DNA hypomethylating agents (HMAs), including azacytidine (AZA) have been established as key drugs for higher-risk myelodysplastic syndromes (MDS). We and others have explored the role of mutation profile before AZA administration on predicting outcomes. Actually, we have previously identified mutated-TP53 as a marker associated with higher rate of achieving complete remission (CR). In addition, mutations in TP53 and DDX41 predicted reduced and prolonged survival after treatment, respectively. However, the clinical significance of evaluating clone size changes early after treatment has not been determined. In this study, we explored the role of post-treatment clone size in predicting outcomes of AZA treatment for MDS and related diseases.
We enrolled 290 AZA-treated cases, including 88 from a Japanese prospective study (JALSG MDS-212 trial), 149 from Karolinska Institute, and 53 from a retrospectively collected Japanese cases. The diagnoses were MDS (n=242), MDS/MPN (n=25), and AML-MRC (n=23). For all patients, tumor samples were collected both before and after AZA administration and were analyzed for mutations in 66 genes implicated in myeloid neoplasms using targeted-capture sequencing. The median cycles of AZA treatment before sampling was 4 (range 1-7). Clone size was calculated from variant allele frequency adjusted for ploidy or allelic imbalances.Survival was calculated with a Cox regression model.
In post-treatment samples, we identified 870 mutations in 51 genes in 255 (88%) patients with a median of 3 mutations per sample, while 943 mutations were seen in 279 (96%) patients in the pre-treatment samples. Most frequently detected mutations in post-treatment samples were seen in TET2, TP53, RUNX1, and ASXL1. Germline DDX41 mutations were excluded from clone size evaluation. Median clone sizes were 0.63 and 0.54 for pre-treatment and post-treatment samples (P=.011), respectively. The largest clone sizes (max(VAF)) in post-treatment samples had a strong negative correlation with hematological response according to IWG criteria (P < .0001). We next explored whether max(VAF) in post-treatment samples provides a more precise estimation of long-term survival than IPSS-R. Max(VAF) further stratified each IPSS-R risk group in subgroups with discrete OS (P < .0001 for IPSS-R very high and P = .0004 for high risk group). Incorporating pre-treatment mutation data (mutations in TP53 and DDX41) and max(VAF) values in addition to IPSS-R scores and clinical response, we constructed a multivariate model and found that all these factors had an independent and significant impact on OS (Figure 1A). Next, we examined whether max(VAF) combined with IPSS-R and clinical response can improve the model. For this purpose, we randomly split the cohort into 75% training and 25% validation subsets and for each split, we constructed different models using the training set, performance of which was evaluated by calculating the concordance index (c-index) using the validation set. The mean c-index in 10,000 simulation sets increased by 0.025 by adding response data to IPSS-R score (I versus IR in Fig 1B). Further improvements were obtained by adding gene mutation and max(VAF), in which the c-index increased by 0.034 (IR versus IGR in Fig 1B) and 0.010 (IGR versus IGRP in Fig 1B), respectively. For the 53 patients who received allogeneic stem cell transplantation, the median post-transplant OS was 82.6 months (range, 36.3 to not reached). Notably, max(VAF) significantly stratified OS after allo-SCT (HR, 3.3; 95%CI, 1.3 to 8.3; P = .014).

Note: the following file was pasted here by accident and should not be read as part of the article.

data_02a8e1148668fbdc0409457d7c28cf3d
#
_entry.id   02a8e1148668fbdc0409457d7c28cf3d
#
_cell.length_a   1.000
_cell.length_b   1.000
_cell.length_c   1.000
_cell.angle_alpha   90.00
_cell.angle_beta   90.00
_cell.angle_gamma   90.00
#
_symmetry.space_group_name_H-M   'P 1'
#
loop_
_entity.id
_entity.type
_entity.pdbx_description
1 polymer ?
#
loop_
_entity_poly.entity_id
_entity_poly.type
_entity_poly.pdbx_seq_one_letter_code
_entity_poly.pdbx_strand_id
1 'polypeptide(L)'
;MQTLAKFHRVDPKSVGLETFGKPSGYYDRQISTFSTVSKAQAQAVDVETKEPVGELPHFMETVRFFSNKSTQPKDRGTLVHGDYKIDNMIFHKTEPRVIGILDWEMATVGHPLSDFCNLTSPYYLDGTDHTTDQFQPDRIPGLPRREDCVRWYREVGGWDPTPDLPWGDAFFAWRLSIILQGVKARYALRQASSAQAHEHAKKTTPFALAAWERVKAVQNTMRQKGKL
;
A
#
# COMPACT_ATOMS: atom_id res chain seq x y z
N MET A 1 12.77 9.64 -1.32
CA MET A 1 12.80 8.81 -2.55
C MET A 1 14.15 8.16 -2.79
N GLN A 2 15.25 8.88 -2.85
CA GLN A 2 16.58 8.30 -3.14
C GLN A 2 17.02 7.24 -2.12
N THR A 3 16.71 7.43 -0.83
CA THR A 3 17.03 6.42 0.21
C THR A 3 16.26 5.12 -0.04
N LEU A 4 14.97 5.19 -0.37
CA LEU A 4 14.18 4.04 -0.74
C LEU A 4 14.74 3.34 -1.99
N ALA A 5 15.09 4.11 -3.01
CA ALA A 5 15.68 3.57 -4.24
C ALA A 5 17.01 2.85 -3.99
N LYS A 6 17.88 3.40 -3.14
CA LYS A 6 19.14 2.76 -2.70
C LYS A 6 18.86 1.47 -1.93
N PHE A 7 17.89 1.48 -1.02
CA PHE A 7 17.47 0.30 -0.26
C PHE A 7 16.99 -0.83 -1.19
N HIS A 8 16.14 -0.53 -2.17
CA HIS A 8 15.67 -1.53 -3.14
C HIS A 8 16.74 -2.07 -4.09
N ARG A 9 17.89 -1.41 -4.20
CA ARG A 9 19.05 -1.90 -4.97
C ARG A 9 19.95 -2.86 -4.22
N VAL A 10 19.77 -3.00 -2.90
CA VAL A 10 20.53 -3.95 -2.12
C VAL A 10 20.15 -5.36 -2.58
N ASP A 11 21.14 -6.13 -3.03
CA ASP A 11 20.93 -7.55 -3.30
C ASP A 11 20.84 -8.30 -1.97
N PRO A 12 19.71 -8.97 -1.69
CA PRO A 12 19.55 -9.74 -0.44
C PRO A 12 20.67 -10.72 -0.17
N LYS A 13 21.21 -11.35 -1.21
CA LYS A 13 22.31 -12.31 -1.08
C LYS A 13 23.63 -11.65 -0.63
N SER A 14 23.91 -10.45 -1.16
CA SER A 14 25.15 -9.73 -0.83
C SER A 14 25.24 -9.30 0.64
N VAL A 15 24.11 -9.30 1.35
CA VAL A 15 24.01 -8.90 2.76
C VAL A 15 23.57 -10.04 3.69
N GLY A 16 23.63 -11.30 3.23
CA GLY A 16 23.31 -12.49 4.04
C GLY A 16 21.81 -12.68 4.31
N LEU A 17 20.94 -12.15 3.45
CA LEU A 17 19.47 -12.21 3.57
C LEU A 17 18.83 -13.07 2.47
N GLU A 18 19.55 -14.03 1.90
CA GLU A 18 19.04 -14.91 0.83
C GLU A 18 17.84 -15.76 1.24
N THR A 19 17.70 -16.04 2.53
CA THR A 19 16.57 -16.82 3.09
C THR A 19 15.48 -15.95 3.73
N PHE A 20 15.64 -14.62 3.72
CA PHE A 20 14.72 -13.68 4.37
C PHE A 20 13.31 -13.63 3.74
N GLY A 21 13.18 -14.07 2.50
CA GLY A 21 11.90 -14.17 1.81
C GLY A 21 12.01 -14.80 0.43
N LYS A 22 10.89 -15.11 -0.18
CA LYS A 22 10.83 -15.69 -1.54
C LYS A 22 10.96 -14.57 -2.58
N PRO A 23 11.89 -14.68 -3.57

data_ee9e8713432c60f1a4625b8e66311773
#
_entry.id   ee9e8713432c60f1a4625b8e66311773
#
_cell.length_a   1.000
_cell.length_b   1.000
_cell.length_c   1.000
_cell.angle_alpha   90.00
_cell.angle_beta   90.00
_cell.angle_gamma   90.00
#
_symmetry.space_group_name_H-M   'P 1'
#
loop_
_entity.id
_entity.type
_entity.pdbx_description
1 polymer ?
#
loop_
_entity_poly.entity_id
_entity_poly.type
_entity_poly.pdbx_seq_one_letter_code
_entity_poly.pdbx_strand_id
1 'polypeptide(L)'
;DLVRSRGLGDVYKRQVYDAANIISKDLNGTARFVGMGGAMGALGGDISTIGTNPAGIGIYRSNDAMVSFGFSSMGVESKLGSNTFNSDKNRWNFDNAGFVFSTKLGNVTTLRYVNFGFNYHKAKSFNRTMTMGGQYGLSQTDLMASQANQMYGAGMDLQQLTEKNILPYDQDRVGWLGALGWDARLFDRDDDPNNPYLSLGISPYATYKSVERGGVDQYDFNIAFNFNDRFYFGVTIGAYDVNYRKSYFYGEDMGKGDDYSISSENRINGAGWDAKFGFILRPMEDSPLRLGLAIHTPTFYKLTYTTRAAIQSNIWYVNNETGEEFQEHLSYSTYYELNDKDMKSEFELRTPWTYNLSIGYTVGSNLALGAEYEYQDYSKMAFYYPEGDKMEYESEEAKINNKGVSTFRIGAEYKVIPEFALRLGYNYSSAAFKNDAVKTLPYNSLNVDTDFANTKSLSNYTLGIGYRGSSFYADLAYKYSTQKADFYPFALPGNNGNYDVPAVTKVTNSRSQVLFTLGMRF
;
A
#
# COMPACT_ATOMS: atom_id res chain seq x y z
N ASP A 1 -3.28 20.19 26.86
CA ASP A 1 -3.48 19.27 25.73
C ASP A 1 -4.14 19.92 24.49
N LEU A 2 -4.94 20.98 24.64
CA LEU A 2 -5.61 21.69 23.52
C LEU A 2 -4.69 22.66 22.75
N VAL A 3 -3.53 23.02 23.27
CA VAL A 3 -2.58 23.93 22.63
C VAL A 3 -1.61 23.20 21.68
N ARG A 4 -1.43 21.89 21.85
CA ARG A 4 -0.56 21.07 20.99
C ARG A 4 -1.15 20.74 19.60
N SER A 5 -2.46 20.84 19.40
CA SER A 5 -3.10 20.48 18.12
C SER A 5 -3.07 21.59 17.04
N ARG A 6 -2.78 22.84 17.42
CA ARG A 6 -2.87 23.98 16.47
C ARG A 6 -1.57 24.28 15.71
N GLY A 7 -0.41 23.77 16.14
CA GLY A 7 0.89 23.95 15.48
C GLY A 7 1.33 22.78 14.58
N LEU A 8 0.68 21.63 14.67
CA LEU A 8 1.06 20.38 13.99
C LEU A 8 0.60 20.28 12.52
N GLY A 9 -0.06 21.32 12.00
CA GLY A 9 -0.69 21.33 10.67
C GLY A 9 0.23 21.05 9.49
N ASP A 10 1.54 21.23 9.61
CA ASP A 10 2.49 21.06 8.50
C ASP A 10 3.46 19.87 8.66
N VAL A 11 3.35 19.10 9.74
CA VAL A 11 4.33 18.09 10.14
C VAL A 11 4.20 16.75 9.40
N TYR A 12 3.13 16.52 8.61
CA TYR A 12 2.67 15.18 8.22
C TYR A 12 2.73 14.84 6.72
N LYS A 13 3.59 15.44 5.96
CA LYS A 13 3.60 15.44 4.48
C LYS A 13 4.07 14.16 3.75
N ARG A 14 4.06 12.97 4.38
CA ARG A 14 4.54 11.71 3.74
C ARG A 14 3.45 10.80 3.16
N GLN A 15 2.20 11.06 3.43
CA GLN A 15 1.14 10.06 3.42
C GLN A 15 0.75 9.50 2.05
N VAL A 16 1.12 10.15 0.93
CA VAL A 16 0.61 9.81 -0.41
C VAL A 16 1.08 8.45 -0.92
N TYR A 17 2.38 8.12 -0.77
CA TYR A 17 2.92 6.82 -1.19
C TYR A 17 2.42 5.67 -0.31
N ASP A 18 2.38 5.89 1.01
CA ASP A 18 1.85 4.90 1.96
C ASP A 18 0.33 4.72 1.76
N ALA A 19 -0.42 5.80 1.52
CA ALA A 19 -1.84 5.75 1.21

Our study revealed that post-treatment clone size significantly correlated with clinical response and the evaluation of post-treatment clone size allows for more precise prognostication after AZA treatment compared with IPSS-R and clinical response alone.
Naoe:NIPPON SHINYAKU CO.,LTD.: Speakers Bureau; Sysmex co.: Speakers Bureau; Eisai Co., Ltd.: Speakers Bureau; Astellas Pharma Inc.: Speakers Bureau; Bristol-Myers Squibb Company: Speakers Bureau. Miyazaki:Celgene: Honoraria; Sumitomo Dainippon Pharma Co., Ltd.: Honoraria; Kyowa Kirin Co., Ltd.: Honoraria; Novartis Pharma KK: Honoraria; NIPPON SHINYAKU CO.,LTD.: Honoraria; Otsuka Pharmaceutical: Honoraria; Astellas Pharma Inc.: Honoraria; Chugai Pharmaceutical Co., Ltd.: Honoraria. Papaemmanuil:Kyowa Hakko Kirin: Consultancy, Honoraria; Prime Oncology: Consultancy, Honoraria; Novartis: Consultancy, Honoraria; Illumina: Consultancy, Honoraria; Celgene: Consultancy, Honoraria, Research Funding; MSKCC: Patents & Royalties; Isabl: Current equity holder in private company, Membership on an entity's Board of Directors or advisory committees. Ogawa:Eisai Co., Ltd.: Research Funding; Chordia Therapeutics, Inc.: Membership on an entity's Board of Directors or advisory committees, Research Funding; KAN Research Institute, Inc.: Membership on an entity's Board of Directors or advisory committees, Research Funding; Otsuka Pharmaceutical Co., Ltd.: Research Funding; Asahi Genomics Co., Ltd.: Current equity holder in private company; Sumitomo Dainippon Pharma Co., Ltd.: Research Funding.
Asterisk with author names denotes non-ASH members.